They were right. There simply wasn’t enough grass left in the paddock for a repeat visit and, in the wash up of a riotously great 6-year-old birthday party, we were late on the scene.
We arrived on the river flats to find the first 50 or so cows out of the dairy staging a “stand-in” outside the entrance to the rejected paddock. I turned to set up an alternative just 100 metres the other direction and they marched towards us, disgusted to find I had taped off the lane behind us. While I set everything up and my little party-goer took a siesta, a few members of the mob broke ranks and began to filter in to graze the drabs.
She’d partied hard.
Of course, that meant we had to get them out and that’s when the trouble really started. Everyone else followed us in and were totally confused when we wheeled around and tried to push the surging mob back out from whence they came. Well, it took five minutes and a lot of determination to move them 40 metres.
Then they went the wrong way up the lane and it was my tough little farmer who convinced them to, very reluctantly, turn once again.
The ragged party goer came to life when presented with a challenge and was there behind them in the dust
A heartbeat after I took this pic, the leaders saw the opening to the fresh paddock and, like a stampede of New Years’ Day shoppers, they were off.
This is what the farm looked like a week ago.
The first flood of the season
In the short term, it’s bad news in the form of fence repairs, lost gravel and porridgey paddocks. In the long term, it’s what has shaped and maintains this beautiful landscape.
The floodwaters bring silt and nutrients that build deep chocolatey soils bursting with life. The alluvial soils seem perfectly adapted to the floods too. Rather than succumb to saturation, they drain quickly but hold back just enough moisture to sustain pastures year-round.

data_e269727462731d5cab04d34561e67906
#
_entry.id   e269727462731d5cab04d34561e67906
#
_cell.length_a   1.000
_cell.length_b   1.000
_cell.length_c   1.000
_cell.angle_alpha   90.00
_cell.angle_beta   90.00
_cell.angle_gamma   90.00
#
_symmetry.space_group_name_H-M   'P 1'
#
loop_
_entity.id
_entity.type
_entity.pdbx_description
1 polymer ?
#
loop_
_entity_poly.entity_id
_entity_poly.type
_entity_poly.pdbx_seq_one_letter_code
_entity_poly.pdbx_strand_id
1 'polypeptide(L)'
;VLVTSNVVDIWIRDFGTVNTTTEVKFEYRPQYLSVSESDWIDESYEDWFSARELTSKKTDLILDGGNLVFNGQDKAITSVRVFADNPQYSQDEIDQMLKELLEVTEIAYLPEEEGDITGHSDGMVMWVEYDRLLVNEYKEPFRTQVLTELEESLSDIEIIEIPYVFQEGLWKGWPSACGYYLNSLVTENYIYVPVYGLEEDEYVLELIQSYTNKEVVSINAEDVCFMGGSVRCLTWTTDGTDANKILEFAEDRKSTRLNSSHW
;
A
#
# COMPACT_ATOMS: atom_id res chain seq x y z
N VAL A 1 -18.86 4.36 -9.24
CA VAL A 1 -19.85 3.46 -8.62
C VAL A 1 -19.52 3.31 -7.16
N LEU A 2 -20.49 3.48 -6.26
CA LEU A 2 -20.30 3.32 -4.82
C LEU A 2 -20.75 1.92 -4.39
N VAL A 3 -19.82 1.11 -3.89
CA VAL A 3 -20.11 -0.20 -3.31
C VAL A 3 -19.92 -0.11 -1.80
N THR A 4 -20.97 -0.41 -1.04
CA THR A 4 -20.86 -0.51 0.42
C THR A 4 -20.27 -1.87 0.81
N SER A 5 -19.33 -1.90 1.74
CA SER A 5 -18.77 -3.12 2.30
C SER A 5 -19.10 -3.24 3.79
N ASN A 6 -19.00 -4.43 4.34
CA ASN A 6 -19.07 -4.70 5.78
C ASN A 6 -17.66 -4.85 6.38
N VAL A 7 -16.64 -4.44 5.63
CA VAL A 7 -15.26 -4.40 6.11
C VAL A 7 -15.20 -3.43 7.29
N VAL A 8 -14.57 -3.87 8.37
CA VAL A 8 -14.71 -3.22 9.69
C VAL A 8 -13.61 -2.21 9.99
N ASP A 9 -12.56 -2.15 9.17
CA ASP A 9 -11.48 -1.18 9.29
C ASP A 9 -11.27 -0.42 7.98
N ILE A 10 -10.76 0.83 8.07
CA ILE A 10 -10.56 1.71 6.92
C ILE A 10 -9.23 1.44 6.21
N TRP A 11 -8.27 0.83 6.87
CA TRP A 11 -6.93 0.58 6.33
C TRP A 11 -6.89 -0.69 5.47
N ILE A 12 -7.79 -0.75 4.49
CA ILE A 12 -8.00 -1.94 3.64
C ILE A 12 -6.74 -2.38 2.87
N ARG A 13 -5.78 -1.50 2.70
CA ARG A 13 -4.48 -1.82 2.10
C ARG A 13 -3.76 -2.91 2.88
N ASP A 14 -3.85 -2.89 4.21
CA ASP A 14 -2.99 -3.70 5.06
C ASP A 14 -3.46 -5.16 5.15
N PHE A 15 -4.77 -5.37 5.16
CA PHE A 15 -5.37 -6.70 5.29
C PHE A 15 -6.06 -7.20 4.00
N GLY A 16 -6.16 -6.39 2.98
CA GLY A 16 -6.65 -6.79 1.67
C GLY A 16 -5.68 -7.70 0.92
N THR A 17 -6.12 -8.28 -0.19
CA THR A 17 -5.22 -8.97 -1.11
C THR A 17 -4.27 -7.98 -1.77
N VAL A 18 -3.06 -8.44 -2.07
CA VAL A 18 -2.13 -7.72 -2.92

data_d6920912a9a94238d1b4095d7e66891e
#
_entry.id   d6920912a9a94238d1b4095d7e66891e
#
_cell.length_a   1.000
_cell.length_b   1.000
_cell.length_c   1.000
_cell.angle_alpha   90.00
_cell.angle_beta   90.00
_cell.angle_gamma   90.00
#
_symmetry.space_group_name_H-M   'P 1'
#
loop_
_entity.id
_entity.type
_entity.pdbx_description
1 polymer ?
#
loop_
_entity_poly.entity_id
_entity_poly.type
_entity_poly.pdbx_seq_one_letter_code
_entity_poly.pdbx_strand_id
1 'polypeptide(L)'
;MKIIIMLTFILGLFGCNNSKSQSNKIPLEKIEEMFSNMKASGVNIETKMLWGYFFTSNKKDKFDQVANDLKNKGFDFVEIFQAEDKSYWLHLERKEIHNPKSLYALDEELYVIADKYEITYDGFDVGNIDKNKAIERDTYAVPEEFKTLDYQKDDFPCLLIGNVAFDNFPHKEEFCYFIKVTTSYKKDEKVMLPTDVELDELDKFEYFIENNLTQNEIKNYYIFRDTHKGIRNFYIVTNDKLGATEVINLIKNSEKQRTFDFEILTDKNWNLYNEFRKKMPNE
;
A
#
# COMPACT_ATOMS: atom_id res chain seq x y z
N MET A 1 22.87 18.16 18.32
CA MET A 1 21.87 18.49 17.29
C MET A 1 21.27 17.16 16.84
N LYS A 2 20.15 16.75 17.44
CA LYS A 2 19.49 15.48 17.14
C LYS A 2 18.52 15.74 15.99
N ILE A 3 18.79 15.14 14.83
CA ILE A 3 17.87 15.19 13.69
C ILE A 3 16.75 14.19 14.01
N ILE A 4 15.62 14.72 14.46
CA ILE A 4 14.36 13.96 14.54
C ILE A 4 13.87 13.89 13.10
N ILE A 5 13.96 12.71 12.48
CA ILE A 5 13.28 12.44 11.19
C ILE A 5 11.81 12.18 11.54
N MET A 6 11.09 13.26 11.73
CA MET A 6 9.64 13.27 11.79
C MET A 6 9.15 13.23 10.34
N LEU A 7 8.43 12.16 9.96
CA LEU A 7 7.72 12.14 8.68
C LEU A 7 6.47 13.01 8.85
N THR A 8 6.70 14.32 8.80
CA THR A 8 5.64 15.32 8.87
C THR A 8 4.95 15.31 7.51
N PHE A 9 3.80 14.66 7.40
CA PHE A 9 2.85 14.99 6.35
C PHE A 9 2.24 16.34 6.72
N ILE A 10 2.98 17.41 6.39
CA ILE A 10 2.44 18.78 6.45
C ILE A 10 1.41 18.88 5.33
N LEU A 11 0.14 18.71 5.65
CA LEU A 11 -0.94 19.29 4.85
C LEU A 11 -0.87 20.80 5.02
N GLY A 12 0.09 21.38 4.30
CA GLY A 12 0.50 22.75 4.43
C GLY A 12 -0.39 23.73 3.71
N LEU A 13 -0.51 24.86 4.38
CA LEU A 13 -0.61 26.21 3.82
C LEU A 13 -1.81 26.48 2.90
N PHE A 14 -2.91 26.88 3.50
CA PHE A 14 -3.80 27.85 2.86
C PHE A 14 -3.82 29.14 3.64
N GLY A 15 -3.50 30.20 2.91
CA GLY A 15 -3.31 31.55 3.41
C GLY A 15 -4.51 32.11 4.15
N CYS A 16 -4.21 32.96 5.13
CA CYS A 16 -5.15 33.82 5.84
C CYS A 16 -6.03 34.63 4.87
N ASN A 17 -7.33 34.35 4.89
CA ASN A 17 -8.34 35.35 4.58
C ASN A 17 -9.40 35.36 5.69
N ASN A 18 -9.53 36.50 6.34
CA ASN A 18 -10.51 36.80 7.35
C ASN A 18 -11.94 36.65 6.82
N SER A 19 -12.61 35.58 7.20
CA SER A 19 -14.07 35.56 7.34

Enough romanticism though – the focus is now on resurfacing the track to avoid a herd of tender-footed cows!
Marshmallow is just one of the weeds to take off this season
“Weeds are part of my master plan” sounds like a phrase the Dr Evil of Dairy might use, doesn’t it?!
We’ve had a brilliant summer and autumn, which has made the grass and, ahem, the weeds, grow like crazy. Of course, there’s always a silver lining to every cloud and we’re seeing this as an opportunity to eradicate large banks of seed that has acccumulated over time without germinating.
Naturally, the weeds grow best on our best land, the river flats. The flats are next on my list of priorities for renovation and I don’t want new pastures overhwhelmed with thistles, nettles and other unpalatable – or even toxic – weeds.
The flats are rich, deep alluvial soils that retain moisture well during dry times yet drain well during wet times. They get us through summer and their pastures are always the quickest to recover but because the grass species are so old, quality is sometimes lacking.
Still, I’m a little reluctant to renovate them for a few reasons:
1. We rely on them being productive while our drier slopes are close to dormant over summer
2. They do flood and I don’t want to risk erosion
3. We need to be careful not to disturb the balance of soil life
The answer will be to temper my enthusiasm a little, take it gently, and renovate just a couple of our delicious river flat paddocks at a time.